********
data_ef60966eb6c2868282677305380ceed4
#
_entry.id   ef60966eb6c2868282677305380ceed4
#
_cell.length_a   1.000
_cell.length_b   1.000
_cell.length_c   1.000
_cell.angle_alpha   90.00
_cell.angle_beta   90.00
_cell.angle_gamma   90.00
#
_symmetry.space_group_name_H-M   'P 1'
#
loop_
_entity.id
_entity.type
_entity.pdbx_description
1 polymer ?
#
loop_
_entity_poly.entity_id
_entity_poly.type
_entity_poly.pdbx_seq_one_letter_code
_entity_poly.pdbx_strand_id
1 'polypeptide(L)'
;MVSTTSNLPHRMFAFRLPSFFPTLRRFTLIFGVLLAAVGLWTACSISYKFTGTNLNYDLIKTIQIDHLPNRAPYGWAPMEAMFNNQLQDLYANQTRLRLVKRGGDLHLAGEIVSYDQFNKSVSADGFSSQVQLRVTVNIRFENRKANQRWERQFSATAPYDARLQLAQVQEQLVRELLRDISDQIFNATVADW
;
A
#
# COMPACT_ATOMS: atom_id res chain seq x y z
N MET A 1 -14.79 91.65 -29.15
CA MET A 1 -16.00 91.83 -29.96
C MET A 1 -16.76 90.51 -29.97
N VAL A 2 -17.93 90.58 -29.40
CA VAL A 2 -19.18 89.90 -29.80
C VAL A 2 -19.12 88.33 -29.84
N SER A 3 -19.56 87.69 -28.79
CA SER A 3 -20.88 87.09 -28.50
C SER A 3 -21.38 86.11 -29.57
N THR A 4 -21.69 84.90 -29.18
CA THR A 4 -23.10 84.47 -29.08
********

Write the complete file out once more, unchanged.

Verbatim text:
data_ef60966eb6c2868282677305380ceed4
#
_entry.id   ef60966eb6c2868282677305380ceed4
#
_cell.length_a   1.000
_cell.length_b   1.000
_cell.length_c   1.000
_cell.angle_alpha   90.00
_cell.angle_beta   90.00
_cell.angle_gamma   90.00
#
_symmetry.space_group_name_H-M   'P 1'
#
loop_
_entity.id
_entity.type
_entity.pdbx_description
1 polymer ?
#
loop_
_entity_poly.entity_id
_entity_poly.type
_entity_poly.pdbx_seq_one_letter_code
_entity_poly.pdbx_strand_id
1 'polypeptide(L)'
;MVSTTSNLPHRMFAFRLPSFFPTLRRFTLIFGVLLAAVGLWTACSISYKFTGTNLNYDLIKTIQIDHLPNRAPYGWAPMEAMFNNQLQDLYANQTRLRLVKRGGDLHLAGEIVSYDQFNKSVSADGFSSQVQLRVTVNIRFENRKANQRWERQFSATAPYDARLQLAQVQEQLVRELLRDISDQIFNATVADW
;
A
#
# COMPACT_ATOMS: atom_id res chain seq x y z
N MET A 1 -14.79 91.65 -29.15
CA MET A 1 -16.00 91.83 -29.96
C MET A 1 -16.76 90.51 -29.97
N VAL A 2 -17.93 90.58 -29.40
CA VAL A 2 -19.18 89.90 -29.80
C VAL A 2 -19.12 88.33 -29.84
N SER A 3 -19.56 87.69 -28.79
CA SER A 3 -20.88 87.09 -28.50
C SER A 3 -21.38 86.11 -29.57
N THR A 4 -21.69 84.90 -29.18
CA THR A 4 -23.10 84.47 -29.08